For a second consecutive week, U.S. Centers for Disease Control and Prevention officials are in Southern Nevada to investigate cases of a drug-resistant “superbug” at local hospitals and skilled-nursing facilities.
The CDC is assisting the state in investigating 12 of 19 local facilities that have reported cases of Candida auris, a once-rare fungus that can cause serious illness and even death, most often in patients who already are frail.
Teams of federal and state health officials had visited five facilities as of Wednesday morning, said Kimisha Causey with the Nevada State Healthcare Associated Infection Program. She did not identify any facilities that are experiencing ongoing outbreaks, saying it was too soon to make that determination.
A facility won’t be identified as having an outbreak until “it’s definitely clear that we can pinpoint that there is ongoing transmission within a specific facility,” Causey said in an interview Wednesday.
Making this determination is complicated by the fact that patients can be “colonized” with the fungus – and able to spread it to others – without having any signs of infection. When such a case is identified, it can be unclear whether the patient acquired the fungus before being admitted, especially if they were transferred from another facility.
Facilities are ramping up screening for colonization based on CDC guidance to check those at higher risk, such as patients who were transferred from a long-term acute care or skilled nursing facility, or who have recently traveled internationally, Causey said.
Patients in units where a case or cases have been identified also may be screened, which involves a swab test to the armpit or groin area, Causey said, places where the fungus can thrive.
C. auris, which spreads easily through contact with contaminated surfaces, can cause bloodstream infections and even death, particularly in hospital and nursing home patients with serious medical problems. More than 1 in 3 patients die who have an invasive C. auris infection, such as one affecting the blood, heart or brain, according to the CDC.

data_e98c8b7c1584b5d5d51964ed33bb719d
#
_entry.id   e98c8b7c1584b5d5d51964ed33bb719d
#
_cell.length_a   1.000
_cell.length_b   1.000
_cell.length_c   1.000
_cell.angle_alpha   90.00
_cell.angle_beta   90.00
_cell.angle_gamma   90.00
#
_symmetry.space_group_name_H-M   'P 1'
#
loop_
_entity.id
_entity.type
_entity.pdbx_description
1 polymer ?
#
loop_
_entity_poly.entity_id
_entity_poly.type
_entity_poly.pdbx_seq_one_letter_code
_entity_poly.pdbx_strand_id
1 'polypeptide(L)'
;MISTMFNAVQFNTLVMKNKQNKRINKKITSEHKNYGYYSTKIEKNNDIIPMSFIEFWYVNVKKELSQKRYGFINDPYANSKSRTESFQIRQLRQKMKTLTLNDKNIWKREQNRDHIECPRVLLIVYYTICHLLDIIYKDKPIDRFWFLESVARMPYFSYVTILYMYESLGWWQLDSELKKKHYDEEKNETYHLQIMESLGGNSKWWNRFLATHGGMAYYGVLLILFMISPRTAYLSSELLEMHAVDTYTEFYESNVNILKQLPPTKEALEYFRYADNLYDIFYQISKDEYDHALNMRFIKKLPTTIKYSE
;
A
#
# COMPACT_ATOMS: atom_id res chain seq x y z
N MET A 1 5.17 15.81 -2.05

Investigators have found “some gaps in infection prevention,” including an instance where precautions with an infected patient were not immediately taken, Causey said.
Causey said investigators have not found anything that she would describe as alarming. They have not recommended that any unit of a hospital or a facility temporarily shut down, she said.
State and federal officials are visiting facilities to evaluate infection-prevention controls and other practices including hand-washing and the wearing of personal protective equipment, Causey said. Officials also are making observations and collecting data on cases.
They are looking for patterns, such as whether patients with cases at a particular facility were transferred there from a common facility.
Once the CDC team returns to Atlanta, “they’ll kind of go through all of the data and give us a report back,” Causey said.
Causey said she could not estimate how long the investigation would take.
From Jan. 3 to May 16, 73 clinical cases of C. auris were identified in Southern Nevada and 92 cases were found in which the individuals were colonized, according to the Nevada Department of Health and Human Services, which did not provide an updated figure Wednesday.
In the U.S., C. auris infection has primarily been identified in people with serious underlying medical conditions who have received multiple antibiotics, and who have had prolonged admissions to health care settings or reside in health care settings, the CDC states.
Some authorities believe that cases are on the rise in part due to precautions to prevent spread not being strictly followed when hospitals were overwhelmed by COVID-19 cases. Causey said a surge in COVID-19 cases was given as a reason why certain precautions were not immediately taken in connection with a C. auris patient.